I confess: Last week got a little not-busy-but-full (see my riff on that linguistic distinction from a few weeks ago), and my writing time got compressed to the point of near disappearance.
I did somehow find time to get out and play with my cameras, though. So instead of inundating you with more words this week, I thought we'd take a break and look at pictures together. Less verbiage, more visuals.
Here are some shots from my springtime rambles. I hope you enjoy them.
WARNING: If you're not a fan of legless things that slither, skip photo #21 (right after the yellow lady slipper orchid)
What are your favorite signs of spring?
Phobic alert: If you don't appreciate certain slithery reptiles, you may want to skip photo #7 below.
One recent Friday afternoon, as the Wander Women hiking club set out on a segment of the North Country Trail, our leader Mary made a suggestion.
"What would you think about doing part of our hike in silence, just listening to the birds and other sounds around us?"
Now, we're a chatty bunch of women—so chatty that one name we considered for our group was the Walkie Talkies. But when Mary clarified that we could converse on the outbound part of the hike and be quiet on the return, we all thought we could manage that.
So we hit the trail and found ourselves talking about—not talking. Gina mentioned a silent meditation retreat she'd attended. Being quiet during meditation wasn't a problem, she said, but it was a real challenge at mealtimes. A zealous foodie, Gina likes to ask questions about what she's being served, especially when the food is as interesting as it was at the retreat. She held her tongue, though, and just let it savor the tastes instead of wagging to analyze them.
As we traveled on, passing by a lake and meandering along a stream, our topics of conversation covered varied terrain as well. We talked about books and movies, summer travel plans, the upcoming Enchanted Forest event, anything and everything that came to mind. When we reached the turn-around point, we paused to take a breather and tie up any loose conversation threads before starting the silent trek back.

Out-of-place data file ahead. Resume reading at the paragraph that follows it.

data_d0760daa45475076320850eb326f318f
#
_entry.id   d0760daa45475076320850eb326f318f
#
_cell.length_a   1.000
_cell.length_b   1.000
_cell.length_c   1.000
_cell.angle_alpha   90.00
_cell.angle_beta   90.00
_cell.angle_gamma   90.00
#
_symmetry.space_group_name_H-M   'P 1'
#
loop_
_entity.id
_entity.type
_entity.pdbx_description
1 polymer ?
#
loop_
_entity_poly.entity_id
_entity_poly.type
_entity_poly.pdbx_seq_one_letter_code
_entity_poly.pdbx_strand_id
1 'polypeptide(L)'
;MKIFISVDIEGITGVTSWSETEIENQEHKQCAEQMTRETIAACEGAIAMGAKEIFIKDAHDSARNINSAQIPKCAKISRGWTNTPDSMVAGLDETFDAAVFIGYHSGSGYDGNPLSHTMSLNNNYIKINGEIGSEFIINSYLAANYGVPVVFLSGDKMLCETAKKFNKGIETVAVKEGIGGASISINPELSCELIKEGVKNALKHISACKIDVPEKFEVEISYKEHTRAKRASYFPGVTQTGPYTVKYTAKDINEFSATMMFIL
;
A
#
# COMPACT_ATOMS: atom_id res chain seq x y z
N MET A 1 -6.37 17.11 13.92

Soon, the shuffle of leaves beneath our feet, the gurgle of the creek and the rustle of wind through the pines engaged us as fully as our trail talk had. We did find ways to communicate, though, silently pointing out trail blazes, tree roots to avoid stumbling over and a daring hognose snake that had stretched out across the path.
We did break our silence at one point, when we passed through a campground, and a camper made friendly overtures. But after exchanging pleasantries, we continued on in quietude.
At the end of the hike, we took a few minutes to share our impressions. We'd all heard sounds we might otherwise have missed—from the creaks and groans of a swaying tree to the gravelly call of some unidentified creature near the lakeshore. We speculated about what sort of animal might have made that sound. My guess was a rail—a secretive, ground-dwelling bird that lives in marshy areas. Mary, unfamiliar with that type of bird, thought I said "whale." The look she gave me suggested she thought the silence had unhinged me.
In fact, the silence had made me saner. Our weekly hikes always leave me feeling calmer and steadier, but this one gave me an even greater sense of peace.
There's a reason for that, I learned by looking into the science of silence. Researchers who set out to study the effects of various kinds of music on breathing rate, blood pressure and blood circulation in the brain found that two minutes of silence between musical tracks was more calming than even the most relaxing music. (Read the study here.)
In another study, scientists looking the effects of baby mouse calls and white noise on the brains of adult mice expected to find that the baby sounds spurred development of new brain cells in the adults. As a control, they also exposed some mice to two hours of silence a day. Guess what: the mice that got the silent treatment showed increased growth in the hippocampus, the brain area involved with formation of memories. The mice exposed to sounds, on the other hand, showed only short-term neurological effects, no long-term changes.